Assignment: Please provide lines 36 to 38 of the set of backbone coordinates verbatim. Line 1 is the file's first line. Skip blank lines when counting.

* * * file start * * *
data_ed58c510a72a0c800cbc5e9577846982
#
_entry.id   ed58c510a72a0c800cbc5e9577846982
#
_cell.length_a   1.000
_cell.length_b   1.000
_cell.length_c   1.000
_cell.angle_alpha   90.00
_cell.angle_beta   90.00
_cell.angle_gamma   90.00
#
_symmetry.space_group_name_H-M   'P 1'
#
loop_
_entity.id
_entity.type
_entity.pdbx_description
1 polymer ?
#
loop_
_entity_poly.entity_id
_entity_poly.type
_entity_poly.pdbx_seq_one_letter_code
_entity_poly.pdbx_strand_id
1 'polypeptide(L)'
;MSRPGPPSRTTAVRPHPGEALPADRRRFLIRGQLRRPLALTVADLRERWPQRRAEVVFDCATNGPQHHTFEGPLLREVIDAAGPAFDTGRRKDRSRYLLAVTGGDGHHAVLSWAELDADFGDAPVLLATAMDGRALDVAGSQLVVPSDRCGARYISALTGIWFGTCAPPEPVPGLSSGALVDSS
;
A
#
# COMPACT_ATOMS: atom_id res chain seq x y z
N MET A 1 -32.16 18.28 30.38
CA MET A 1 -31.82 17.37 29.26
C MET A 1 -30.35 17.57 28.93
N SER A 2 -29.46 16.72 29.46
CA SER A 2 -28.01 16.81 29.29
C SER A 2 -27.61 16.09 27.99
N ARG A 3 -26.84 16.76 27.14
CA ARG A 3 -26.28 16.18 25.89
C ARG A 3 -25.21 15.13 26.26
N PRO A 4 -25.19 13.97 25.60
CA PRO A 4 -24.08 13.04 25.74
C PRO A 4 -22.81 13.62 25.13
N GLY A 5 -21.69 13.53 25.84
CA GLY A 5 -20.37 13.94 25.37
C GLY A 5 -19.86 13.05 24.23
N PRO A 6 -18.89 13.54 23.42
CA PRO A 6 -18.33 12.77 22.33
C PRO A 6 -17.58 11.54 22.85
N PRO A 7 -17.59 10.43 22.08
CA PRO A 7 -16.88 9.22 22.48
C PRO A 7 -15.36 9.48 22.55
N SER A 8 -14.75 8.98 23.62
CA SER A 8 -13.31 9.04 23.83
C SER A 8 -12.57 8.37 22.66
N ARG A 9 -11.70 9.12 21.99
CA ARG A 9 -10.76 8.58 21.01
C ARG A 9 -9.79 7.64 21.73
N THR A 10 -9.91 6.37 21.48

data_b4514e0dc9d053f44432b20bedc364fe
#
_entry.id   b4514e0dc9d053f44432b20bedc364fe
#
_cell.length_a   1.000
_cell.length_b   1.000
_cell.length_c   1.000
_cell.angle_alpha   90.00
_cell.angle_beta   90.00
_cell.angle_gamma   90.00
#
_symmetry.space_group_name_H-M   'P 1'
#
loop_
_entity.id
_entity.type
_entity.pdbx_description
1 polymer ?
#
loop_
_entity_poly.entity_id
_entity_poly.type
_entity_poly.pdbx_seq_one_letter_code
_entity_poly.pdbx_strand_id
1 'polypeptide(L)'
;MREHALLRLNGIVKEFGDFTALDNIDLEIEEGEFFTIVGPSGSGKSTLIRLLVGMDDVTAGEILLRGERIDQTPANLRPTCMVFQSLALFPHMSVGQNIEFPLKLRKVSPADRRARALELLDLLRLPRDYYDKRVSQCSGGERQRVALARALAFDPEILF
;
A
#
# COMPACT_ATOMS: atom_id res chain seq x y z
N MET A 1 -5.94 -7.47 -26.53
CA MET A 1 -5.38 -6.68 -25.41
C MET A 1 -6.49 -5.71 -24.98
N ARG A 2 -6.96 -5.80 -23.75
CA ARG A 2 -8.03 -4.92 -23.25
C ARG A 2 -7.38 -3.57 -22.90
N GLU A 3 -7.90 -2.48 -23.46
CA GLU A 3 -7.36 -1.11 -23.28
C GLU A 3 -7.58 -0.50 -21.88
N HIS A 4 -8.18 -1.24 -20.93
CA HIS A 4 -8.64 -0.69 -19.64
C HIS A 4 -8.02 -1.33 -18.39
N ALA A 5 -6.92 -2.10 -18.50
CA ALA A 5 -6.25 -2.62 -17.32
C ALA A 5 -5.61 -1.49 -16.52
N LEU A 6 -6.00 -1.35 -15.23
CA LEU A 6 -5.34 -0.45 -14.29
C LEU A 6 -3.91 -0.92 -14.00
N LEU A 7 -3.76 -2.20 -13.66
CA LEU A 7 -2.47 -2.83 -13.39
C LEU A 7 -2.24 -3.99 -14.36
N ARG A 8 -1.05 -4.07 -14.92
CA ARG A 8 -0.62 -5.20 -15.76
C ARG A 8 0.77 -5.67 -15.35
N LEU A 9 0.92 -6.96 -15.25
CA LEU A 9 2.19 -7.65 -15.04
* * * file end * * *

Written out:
C SER A 2 -27.61 16.09 27.99
N ARG A 3 -26.84 16.76 27.14
CA ARG A 3 -26.28 16.18 25.89